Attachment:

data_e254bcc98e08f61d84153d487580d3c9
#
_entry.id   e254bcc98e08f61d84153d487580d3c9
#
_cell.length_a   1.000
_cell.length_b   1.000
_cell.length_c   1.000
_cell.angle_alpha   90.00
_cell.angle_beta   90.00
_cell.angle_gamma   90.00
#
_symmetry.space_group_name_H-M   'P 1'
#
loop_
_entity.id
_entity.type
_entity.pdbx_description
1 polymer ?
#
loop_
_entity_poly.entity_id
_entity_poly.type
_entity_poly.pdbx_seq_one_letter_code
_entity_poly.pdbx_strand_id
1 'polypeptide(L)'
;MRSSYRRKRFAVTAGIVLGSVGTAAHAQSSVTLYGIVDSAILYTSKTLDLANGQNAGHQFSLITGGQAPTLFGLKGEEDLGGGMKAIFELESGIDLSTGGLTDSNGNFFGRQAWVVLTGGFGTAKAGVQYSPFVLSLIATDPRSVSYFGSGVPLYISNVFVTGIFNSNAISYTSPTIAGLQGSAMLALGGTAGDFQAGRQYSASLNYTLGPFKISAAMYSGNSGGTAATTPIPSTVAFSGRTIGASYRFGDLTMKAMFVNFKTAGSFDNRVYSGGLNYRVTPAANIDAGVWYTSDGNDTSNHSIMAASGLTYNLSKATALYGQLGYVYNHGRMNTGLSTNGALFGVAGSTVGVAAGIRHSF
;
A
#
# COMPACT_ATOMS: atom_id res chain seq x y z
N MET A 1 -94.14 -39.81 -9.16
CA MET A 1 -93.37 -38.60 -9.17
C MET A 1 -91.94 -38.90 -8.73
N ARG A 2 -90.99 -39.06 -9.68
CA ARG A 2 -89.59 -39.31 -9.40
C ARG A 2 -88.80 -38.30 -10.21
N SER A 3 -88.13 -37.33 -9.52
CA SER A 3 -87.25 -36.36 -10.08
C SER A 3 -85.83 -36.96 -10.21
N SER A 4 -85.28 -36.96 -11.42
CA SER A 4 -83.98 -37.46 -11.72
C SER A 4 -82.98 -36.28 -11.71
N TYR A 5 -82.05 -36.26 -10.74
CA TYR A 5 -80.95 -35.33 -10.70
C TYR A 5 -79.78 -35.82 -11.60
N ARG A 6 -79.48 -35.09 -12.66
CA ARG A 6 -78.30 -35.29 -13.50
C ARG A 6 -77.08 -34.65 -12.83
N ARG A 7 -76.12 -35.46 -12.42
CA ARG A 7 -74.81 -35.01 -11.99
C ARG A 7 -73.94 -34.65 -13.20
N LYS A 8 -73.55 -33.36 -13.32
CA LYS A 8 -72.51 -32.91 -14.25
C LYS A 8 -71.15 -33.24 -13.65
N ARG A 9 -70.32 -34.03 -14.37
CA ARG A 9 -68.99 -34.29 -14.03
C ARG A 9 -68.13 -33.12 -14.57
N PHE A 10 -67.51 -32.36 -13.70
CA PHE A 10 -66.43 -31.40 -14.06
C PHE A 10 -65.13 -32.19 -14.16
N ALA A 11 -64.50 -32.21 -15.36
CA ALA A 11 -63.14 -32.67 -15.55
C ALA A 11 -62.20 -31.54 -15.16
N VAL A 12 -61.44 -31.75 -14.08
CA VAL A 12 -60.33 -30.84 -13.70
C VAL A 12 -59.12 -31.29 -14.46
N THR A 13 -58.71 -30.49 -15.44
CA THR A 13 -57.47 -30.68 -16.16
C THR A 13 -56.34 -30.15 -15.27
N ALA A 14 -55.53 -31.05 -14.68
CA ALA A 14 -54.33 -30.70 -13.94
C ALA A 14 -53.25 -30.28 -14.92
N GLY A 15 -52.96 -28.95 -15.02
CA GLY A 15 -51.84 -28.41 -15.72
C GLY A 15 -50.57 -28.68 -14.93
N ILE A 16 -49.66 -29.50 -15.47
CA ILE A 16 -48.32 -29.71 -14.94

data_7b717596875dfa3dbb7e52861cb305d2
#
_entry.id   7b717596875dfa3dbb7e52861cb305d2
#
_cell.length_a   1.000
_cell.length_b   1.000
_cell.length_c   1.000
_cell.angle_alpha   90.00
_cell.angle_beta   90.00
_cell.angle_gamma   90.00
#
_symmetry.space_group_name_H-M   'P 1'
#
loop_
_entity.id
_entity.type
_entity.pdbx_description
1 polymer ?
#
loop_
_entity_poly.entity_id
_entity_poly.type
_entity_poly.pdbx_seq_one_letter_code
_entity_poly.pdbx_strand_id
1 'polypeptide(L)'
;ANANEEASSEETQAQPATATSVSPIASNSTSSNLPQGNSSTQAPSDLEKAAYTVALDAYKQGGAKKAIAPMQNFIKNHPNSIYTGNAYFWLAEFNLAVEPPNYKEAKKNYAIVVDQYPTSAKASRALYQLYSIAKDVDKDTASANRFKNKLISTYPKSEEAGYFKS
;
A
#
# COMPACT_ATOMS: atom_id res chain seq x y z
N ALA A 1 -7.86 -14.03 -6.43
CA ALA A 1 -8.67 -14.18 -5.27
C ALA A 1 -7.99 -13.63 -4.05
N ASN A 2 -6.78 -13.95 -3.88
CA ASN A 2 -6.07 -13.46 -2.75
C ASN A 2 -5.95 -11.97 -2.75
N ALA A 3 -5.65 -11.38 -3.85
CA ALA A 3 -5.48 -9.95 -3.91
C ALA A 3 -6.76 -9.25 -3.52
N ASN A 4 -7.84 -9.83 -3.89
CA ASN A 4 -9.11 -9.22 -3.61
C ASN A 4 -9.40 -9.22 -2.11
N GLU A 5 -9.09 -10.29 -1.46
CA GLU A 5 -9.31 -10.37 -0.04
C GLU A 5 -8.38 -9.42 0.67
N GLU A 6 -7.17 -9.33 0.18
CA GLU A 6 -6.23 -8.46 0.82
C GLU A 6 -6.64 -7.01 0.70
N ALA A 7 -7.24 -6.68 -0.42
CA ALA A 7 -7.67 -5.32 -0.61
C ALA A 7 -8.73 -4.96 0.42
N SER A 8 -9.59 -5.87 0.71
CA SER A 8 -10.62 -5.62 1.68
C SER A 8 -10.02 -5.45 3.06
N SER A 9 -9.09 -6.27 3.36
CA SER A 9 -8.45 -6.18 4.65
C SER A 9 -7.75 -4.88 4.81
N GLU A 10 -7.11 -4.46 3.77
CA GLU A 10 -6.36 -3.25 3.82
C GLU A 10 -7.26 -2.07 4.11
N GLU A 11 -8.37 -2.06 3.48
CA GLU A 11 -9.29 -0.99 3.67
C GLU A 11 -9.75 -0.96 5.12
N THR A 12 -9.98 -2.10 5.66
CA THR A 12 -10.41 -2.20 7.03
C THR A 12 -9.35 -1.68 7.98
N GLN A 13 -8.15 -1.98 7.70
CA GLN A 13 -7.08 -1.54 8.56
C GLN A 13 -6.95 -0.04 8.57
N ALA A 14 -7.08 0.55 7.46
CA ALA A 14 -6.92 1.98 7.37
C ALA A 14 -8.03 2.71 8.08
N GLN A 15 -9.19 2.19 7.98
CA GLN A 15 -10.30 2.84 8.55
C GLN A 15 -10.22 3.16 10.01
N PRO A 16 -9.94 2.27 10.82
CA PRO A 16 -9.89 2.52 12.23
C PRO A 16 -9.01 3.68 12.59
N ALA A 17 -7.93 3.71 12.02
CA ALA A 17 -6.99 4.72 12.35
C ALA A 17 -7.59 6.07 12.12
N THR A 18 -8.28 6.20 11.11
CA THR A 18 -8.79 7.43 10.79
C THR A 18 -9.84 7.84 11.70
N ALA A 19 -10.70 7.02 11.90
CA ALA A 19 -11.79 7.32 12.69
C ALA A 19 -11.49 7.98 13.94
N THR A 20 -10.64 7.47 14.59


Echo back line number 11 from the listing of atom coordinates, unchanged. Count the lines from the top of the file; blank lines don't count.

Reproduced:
#